What is the proper pool pH and how to get it | ARM & HAMMER™

How to Achieve a Balanced Pool Water pH & Why it Matters

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The proper pool water pH is important for the safety and comfort of your pool and your swimmers. Follow our guide to understand why keeping your pool water pH between 7.2-7.8 matters, learn how to test your pool pH, and what to do to raise or lower your pool’s pH.

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What is Pool pH?

Your pool pH is a number between 0 and 14 measured by a pool test strip. A pH of 7 is neutral; a pH level higher than 7 is alkaline and below 7 is acidic. Pure water has a pH of 7, but the starting pH of your pool water varies depending on the minerals and chemicals in your well or municipal water.

 

Water from your tap or hose typically has a pH level of 6.5-8.5 (average 7.5). Then you add chlorine and other chemicals to kill bacteria and algae and make the pool water safe for swimming. These added chemicals raise or lower your pool’s pH, making it more acidic or alkaline.

 

Your goal is to keep your pool water balanced in the ideal pH range of slightly higher than neutral. A pool’s pH level is affected by how hard your water is, the weather, water temperature, your pool’s filtration system, how many swimmers have been in the pool, and other factors. It’s clear that pool pH is something you’ll be monitoring carefully and adjusting frequently.

What is the Ideal Pool pH?

The acceptable range for pool water pH is 7.2-7.8, and the ideal pool pH is between 7.4 and 7.6. Water below a pH of 7.2 is too acidic, stinging your eyes, damaging pool liners and corroding equipment. Water above 7.8 is too alkaline and can cause skin irritation, cloudy water, and scale buildup.

How Often Should I Test Pool pH?

Test pool pH every day. Your pool water’s pH changes constantly due to water and chemical evaporation, rain, and things added by your swimmers such as sunscreen and sweat. Use a pH test strip or your pool test kit to check the pH levels daily so you can make adjustments quickly and keep your pH within the ideal range.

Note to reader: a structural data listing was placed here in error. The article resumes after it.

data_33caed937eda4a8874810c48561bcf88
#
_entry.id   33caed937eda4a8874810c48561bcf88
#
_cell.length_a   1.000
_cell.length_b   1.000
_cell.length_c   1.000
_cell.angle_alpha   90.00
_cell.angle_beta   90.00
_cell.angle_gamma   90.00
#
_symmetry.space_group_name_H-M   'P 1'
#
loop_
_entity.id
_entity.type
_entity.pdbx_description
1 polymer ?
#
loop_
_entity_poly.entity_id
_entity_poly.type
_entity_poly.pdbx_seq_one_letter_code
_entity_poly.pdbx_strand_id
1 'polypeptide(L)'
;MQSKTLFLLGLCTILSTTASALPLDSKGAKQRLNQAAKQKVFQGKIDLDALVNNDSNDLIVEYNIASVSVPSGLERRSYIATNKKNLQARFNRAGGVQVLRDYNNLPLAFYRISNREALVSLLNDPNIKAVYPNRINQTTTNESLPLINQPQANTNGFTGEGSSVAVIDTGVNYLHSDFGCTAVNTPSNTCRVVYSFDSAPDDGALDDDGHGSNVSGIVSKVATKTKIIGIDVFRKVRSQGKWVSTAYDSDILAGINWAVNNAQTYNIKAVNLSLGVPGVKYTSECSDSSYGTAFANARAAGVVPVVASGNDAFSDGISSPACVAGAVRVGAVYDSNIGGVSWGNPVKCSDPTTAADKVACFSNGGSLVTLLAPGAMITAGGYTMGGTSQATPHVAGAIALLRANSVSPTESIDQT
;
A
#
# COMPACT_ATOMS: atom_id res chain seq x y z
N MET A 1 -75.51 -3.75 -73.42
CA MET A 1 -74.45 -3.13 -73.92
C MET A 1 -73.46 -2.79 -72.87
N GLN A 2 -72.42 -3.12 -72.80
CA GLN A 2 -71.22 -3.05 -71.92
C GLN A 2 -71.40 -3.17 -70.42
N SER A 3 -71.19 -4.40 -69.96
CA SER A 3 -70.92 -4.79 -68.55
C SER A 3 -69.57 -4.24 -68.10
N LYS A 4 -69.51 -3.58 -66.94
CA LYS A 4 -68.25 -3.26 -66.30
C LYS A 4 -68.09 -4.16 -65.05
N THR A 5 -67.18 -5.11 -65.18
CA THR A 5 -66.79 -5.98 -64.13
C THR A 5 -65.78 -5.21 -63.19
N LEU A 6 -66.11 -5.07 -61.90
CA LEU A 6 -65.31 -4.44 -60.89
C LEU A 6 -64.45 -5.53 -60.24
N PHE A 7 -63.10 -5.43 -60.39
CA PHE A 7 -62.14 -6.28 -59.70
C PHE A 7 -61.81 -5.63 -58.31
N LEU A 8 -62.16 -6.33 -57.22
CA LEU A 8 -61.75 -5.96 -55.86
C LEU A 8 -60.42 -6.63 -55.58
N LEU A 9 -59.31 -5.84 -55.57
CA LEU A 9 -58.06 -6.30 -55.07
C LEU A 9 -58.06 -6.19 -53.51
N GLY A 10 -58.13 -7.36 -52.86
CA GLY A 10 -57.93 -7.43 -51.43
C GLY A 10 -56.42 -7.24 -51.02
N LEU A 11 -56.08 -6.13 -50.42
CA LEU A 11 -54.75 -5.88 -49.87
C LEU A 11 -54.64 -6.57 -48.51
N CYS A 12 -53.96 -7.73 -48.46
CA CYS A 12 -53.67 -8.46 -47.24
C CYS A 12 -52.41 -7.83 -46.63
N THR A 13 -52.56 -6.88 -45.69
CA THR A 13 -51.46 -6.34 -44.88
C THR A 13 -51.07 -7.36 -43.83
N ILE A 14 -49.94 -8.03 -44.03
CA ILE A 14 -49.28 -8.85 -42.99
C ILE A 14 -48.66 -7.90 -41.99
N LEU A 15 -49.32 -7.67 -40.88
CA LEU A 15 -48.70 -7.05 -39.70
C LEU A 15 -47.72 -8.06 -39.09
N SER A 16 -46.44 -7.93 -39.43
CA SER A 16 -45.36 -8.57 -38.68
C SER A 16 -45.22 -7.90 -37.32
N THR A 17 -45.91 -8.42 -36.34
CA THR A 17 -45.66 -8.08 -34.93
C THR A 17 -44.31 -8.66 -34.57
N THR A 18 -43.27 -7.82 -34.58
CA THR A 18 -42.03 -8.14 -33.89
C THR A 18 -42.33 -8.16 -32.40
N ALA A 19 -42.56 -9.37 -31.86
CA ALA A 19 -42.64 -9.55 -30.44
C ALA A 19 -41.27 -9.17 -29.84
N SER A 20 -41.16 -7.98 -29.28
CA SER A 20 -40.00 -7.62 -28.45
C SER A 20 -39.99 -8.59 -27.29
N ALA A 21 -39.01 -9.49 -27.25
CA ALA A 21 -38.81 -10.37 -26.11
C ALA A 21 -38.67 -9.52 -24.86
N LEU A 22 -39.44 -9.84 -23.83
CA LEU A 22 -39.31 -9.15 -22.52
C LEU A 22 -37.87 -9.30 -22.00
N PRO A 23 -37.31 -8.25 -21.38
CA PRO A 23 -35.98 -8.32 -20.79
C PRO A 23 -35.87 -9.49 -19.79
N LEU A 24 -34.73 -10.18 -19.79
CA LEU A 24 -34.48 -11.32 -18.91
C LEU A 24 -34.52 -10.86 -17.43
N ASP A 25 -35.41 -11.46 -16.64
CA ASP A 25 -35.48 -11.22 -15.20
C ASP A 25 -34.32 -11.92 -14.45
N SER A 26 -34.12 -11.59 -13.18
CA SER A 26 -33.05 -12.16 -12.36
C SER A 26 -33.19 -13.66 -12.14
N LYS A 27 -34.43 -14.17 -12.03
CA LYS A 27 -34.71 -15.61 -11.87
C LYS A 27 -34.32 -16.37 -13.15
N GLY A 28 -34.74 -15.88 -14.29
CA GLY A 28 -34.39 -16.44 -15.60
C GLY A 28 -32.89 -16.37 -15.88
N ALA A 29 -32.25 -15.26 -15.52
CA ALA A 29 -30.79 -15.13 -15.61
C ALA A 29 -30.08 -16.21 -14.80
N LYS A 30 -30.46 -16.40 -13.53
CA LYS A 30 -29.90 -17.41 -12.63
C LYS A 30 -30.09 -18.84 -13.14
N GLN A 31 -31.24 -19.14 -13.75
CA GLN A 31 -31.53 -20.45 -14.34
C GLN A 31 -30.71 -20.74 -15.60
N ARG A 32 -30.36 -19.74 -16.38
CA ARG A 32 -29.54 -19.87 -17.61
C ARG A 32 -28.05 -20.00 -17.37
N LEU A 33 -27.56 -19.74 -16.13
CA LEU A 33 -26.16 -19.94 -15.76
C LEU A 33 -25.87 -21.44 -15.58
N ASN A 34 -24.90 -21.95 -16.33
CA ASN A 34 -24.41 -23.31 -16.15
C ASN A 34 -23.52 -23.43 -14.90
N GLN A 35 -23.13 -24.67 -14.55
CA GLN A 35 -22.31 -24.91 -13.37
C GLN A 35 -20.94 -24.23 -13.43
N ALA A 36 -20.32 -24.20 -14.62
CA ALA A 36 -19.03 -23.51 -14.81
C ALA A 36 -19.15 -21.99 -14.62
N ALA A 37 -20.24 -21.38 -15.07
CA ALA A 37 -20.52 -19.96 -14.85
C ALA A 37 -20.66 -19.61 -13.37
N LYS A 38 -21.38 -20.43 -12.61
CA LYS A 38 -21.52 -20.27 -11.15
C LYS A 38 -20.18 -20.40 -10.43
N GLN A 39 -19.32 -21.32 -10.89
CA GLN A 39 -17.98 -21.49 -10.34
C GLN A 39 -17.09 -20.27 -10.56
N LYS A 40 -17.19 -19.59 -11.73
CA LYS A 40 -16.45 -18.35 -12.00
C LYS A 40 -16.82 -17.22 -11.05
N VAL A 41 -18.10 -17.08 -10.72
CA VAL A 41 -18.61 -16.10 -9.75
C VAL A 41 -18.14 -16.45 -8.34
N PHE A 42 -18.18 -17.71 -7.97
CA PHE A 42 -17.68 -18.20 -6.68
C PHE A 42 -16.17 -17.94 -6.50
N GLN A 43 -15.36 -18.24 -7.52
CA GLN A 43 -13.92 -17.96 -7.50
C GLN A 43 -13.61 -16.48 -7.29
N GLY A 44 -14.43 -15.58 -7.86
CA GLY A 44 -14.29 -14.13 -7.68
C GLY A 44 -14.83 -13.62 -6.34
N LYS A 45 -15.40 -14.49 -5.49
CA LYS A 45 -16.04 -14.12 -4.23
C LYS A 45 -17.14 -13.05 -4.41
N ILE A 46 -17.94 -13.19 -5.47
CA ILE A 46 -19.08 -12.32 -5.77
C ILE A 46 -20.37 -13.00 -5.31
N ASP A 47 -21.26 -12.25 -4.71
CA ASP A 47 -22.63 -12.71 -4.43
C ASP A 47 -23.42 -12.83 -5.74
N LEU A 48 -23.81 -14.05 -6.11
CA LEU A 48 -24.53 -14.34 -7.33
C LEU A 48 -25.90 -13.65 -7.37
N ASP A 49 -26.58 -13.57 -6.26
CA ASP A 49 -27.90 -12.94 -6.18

Why pH is Important in your Pool

 Keeping your pool water pH in this ideal range matters for the health and safety of the people who use your pool and the pool itself.

 

What happens if my pool pH is too high?

Pool pH that is too high (above 7.8) can cause:

 

  • Cloudy pool water
  • Decreased ability for chlorine to kill germs
  • Damage to a pool’s vinyl liner
  • Dry, itchy skin, rashes and brittle hair
  • Mineral scaling inside your pipes, which can reduce circulation and strain your pump

 

What happens if my pool pH is too low?

When your pool pH level is too low (below 7.2) you can experience:

 

  • Irritated eyes and mucous membranes of swimmers
  • Damage or dimpling of your pool’s plaster finish
  • Corroded metal parts such as ladders or diving board bases
  • Corroded pumps and mechanical systems
  • Chlorine instability and overuse

How Do I Adjust Pool Water pH?

The basics of adjusting pool pH are:

  • If your pool water pH is above 7.8, add an acid such as muriatic acid or sodium bisulfate
  • If the pH level is below 7.2, add an alkaline base such as sodium carbonate (soda ash) or sodium bicarbonate (baking soda)

 

Your goal is a pH level of 7.3-7.6.

 

Follow the directions on your pool chemical’s package or use the charts below for how much to add to your pool water depending on pool size and measured pH.

 

How do I raise the pH in my pool?

Add sodium carbonate (soda ash) or sodium bicarbonate (baking soda) to your inground or above ground pool to increase water pH. soda ash is more alkaline than baking soda and raises pH more drastically. baking soda increases pH more subtly and is less harsh than soda ash, which is used in detergents.

 

pH level Amount of Baking Soda per 10,000 Gallons of Water
Less than 7.2 3 – 4 lbs.
Between 7.4 – 7.5 2 lbs.
Above 7.5 Don’t add Baking Soda

 

Add baking soda directly to your pool water and allow it to dissolve. You can buy ARM & HAMMER™ Baking Soda in bags of up to 15 lbs to keep enough on hand to balance your pool pH all season.

 

Baking soda also increases your pool’s alkalinity, which is important for helping your pool water remain stable and comfortable. But, if you need to raise pH without raising total alkalinity, use soda ash instead.

The Importance of Alkalinity to Pool pH

If your pool water’s alkalinity is too low, the pH of your pool water will fluctuate. Your water’s alkalinity should be at least 80 ppm, ideally between 110-150 ppm. You can measure your pool’s total alkalinity with your pool water test kit. Learn more about the importance of alkalinity with our Pool Maintenance Tips, and use ARM & HAMMER™ Clear Balance™ Pool Maintenance Tablets as an easy way to maintain your pool’s alkalinity and pH levels.

Learn More about Using Baking Soda for Pool pH & Maintenance

Check out these resources from ARM & HAMMER™ to help you keep your pool water clean, clear, and balanced all summer long.

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